Did your vet do any blood tests? If not, I'd ask for a full work-up. For
one thing, you want to see if there are any white blood cells from an
infection.

We had a cat with pancreatitus, which can cause constant diarrhea, and
another cat that had the pan leukopenia virus (feline distemper.) There
are so many things that could have that symptom, though.

If a cause is not found after a blood test, I would get a second opinion
from another vet. Not to be derogatory to your vet, but it sometimes
takes a few creative minds to get to the bottom of some of the
less-apparent causes.

Let us know what happens,

Rhonda

Ron Hoaste wrote:

> About two months ago, I adopted a kitten from a rescue center. When
> she came home, she had very bad diarrhoea, passing no solid material
> whatsoever. I tried worming her and changing her diet, which in the
> short term didn't seem to have any affect. Referring this condition
> to the vet, his suggestion was that the diarrhoea could be stress
> related and would settle down. Over the past three weeks, the
> kitten's formation of faeces has greatly improved, and although not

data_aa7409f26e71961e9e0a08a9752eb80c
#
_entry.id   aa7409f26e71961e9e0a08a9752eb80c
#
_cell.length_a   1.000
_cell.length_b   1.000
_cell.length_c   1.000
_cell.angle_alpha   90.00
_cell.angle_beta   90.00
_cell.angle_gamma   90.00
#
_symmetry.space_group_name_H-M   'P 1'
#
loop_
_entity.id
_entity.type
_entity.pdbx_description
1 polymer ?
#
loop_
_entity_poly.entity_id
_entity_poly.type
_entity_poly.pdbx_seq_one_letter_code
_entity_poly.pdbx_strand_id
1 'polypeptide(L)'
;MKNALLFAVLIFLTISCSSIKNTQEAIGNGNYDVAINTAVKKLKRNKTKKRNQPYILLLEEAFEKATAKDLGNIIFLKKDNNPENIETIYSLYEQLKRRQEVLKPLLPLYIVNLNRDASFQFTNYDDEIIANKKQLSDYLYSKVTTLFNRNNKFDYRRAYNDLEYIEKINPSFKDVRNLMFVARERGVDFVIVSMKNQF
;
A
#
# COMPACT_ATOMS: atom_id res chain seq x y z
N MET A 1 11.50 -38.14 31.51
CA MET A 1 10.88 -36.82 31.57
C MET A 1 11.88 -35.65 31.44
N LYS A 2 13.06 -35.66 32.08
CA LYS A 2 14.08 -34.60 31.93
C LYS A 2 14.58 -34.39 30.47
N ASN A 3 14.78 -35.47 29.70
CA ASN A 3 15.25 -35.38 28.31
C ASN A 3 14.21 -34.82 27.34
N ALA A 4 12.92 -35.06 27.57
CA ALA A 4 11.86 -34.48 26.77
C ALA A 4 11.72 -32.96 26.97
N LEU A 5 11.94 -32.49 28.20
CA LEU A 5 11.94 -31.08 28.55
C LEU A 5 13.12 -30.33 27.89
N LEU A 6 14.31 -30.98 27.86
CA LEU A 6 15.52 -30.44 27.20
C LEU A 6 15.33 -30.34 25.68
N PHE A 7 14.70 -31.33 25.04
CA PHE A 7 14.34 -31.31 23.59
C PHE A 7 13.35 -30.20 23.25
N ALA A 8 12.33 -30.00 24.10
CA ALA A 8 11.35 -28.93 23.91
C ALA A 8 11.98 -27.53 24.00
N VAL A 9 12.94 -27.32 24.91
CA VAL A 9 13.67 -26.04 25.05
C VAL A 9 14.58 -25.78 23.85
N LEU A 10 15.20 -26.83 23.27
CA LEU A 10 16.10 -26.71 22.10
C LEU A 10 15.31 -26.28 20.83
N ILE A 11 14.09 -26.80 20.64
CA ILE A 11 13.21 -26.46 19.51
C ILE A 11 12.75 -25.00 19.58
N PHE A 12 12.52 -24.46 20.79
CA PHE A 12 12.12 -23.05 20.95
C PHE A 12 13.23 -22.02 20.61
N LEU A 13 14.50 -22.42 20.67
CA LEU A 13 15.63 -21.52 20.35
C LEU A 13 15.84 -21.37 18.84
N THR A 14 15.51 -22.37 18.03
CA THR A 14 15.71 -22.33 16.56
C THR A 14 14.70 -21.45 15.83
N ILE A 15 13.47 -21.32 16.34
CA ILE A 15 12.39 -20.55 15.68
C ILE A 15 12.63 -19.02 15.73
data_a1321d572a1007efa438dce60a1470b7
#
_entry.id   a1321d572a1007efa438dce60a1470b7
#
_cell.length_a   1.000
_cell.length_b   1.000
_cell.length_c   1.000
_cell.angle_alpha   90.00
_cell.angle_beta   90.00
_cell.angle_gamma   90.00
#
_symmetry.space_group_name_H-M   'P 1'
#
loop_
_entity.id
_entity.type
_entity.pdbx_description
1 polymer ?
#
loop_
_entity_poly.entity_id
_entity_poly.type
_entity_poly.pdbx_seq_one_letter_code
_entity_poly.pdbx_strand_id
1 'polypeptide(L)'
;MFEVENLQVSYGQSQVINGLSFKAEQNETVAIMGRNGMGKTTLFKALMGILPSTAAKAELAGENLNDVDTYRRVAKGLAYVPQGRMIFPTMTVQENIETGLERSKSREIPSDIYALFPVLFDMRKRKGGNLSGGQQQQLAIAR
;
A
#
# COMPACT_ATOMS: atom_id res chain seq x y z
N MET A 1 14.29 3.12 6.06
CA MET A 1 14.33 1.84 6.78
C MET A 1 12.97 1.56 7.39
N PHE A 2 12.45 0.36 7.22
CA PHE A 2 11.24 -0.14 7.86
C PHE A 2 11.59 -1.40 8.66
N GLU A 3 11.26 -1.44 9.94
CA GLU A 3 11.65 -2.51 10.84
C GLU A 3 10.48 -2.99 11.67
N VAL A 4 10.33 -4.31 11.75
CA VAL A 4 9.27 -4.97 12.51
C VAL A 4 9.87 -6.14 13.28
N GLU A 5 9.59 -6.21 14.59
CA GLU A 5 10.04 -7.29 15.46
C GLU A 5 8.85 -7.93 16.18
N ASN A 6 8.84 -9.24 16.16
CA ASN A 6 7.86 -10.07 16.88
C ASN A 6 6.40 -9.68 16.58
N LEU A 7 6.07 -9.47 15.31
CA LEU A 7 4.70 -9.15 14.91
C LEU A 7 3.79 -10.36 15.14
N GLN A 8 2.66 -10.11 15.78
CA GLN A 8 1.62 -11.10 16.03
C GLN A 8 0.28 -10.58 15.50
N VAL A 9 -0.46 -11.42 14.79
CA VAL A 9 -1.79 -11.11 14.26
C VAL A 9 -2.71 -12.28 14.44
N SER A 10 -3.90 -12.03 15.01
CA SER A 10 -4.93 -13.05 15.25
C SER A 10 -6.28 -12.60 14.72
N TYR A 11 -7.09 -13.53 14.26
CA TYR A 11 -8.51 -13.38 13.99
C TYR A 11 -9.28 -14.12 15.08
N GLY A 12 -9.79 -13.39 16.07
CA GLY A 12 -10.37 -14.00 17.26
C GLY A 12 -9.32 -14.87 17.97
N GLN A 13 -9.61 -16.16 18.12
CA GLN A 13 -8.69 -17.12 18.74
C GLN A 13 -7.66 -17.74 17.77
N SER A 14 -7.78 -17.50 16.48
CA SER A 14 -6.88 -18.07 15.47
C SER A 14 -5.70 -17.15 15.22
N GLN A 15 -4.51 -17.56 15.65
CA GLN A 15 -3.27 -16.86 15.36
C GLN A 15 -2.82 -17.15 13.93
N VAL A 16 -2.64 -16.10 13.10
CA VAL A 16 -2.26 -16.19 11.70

> fully firm, resembles "normal" material, but more often than not is
> much softer than my other cat's bowel movements.
>
>
> The kitten has recently been spayed. During the operation, the
> veterinary surgeon noticed that the lymph nodes on the kitten's
> intestines were abnormally large. Apparently, the lymph nodes were the
>
> size of a cherry stone as opposed to the normal size of a lentil. As
> this raised the vet's concerns, he took the time during the operation
> to perform a test for FIV and Leukaemia. To my relief, the result of
> the tests was negative.
>
>
> Currently, the vet is administering antibiotics (an injection) every
> two days and monitoring progress in an attempt to address an intestinal
>
> bacterial infection. However, it is difficult to find any improvement
> of the kitten's bowel movement- and we no longer have the advantage
> of being able to examine the kitten's bowel lymph nodes through the
> abdominal opening available during the spaying operation.
>
>
> The situation now has raised questions as to why the cat's lymph
> nodes are so swollen, if this is indeed an issue, and what, if